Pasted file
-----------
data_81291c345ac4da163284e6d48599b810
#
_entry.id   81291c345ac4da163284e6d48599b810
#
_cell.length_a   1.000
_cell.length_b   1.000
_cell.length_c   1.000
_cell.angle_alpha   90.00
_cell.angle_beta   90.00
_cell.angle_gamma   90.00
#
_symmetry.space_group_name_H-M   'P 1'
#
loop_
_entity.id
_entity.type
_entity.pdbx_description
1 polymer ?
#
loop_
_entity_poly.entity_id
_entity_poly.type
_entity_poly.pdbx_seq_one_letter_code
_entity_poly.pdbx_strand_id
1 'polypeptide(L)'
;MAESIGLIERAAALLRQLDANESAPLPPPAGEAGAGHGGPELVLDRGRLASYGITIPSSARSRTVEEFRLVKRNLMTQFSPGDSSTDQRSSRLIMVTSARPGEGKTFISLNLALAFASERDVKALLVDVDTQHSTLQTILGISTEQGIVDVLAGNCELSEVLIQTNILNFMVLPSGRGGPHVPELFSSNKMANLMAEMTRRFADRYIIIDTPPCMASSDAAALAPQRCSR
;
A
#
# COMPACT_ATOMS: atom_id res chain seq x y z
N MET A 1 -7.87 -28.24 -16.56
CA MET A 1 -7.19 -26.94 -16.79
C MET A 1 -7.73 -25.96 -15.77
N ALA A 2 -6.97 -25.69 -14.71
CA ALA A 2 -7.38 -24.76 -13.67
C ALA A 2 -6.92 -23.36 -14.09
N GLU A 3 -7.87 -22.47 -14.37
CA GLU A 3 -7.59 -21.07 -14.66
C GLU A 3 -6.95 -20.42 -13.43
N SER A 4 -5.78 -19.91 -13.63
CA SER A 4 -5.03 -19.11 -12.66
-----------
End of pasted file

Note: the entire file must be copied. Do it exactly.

data_81291c345ac4da163284e6d48599b810
#
_entry.id   81291c345ac4da163284e6d48599b810
#
_cell.length_a   1.000
_cell.length_b   1.000
_cell.length_c   1.000
_cell.angle_alpha   90.00
_cell.angle_beta   90.00
_cell.angle_gamma   90.00
#
_symmetry.space_group_name_H-M   'P 1'
#
loop_
_entity.id
_entity.type
_entity.pdbx_description
1 polymer ?
#
loop_
_entity_poly.entity_id
_entity_poly.type
_entity_poly.pdbx_seq_one_letter_code
_entity_poly.pdbx_strand_id
1 'polypeptide(L)'
;MAESIGLIERAAALLRQLDANESAPLPPPAGEAGAGHGGPELVLDRGRLASYGITIPSSARSRTVEEFRLVKRNLMTQFSPGDSSTDQRSSRLIMVTSARPGEGKTFISLNLALAFASERDVKALLVDVDTQHSTLQTILGISTEQGIVDVLAGNCELSEVLIQTNILNFMVLPSGRGGPHVPELFSSNKMANLMAEMTRRFADRYIIIDTPPCMASSDAAALAPQRCSR
;
A
#
# COMPACT_ATOMS: atom_id res chain seq x y z
N MET A 1 -7.87 -28.24 -16.56
CA MET A 1 -7.19 -26.94 -16.79
C MET A 1 -7.73 -25.96 -15.77
N ALA A 2 -6.97 -25.69 -14.71
CA ALA A 2 -7.38 -24.76 -13.67
C ALA A 2 -6.92 -23.36 -14.09
N GLU A 3 -7.87 -22.47 -14.37
CA GLU A 3 -7.59 -21.07 -14.66
C GLU A 3 -6.95 -20.42 -13.43
N SER A 4 -5.78 -19.91 -13.63
CA SER A 4 -5.03 -19.11 -12.66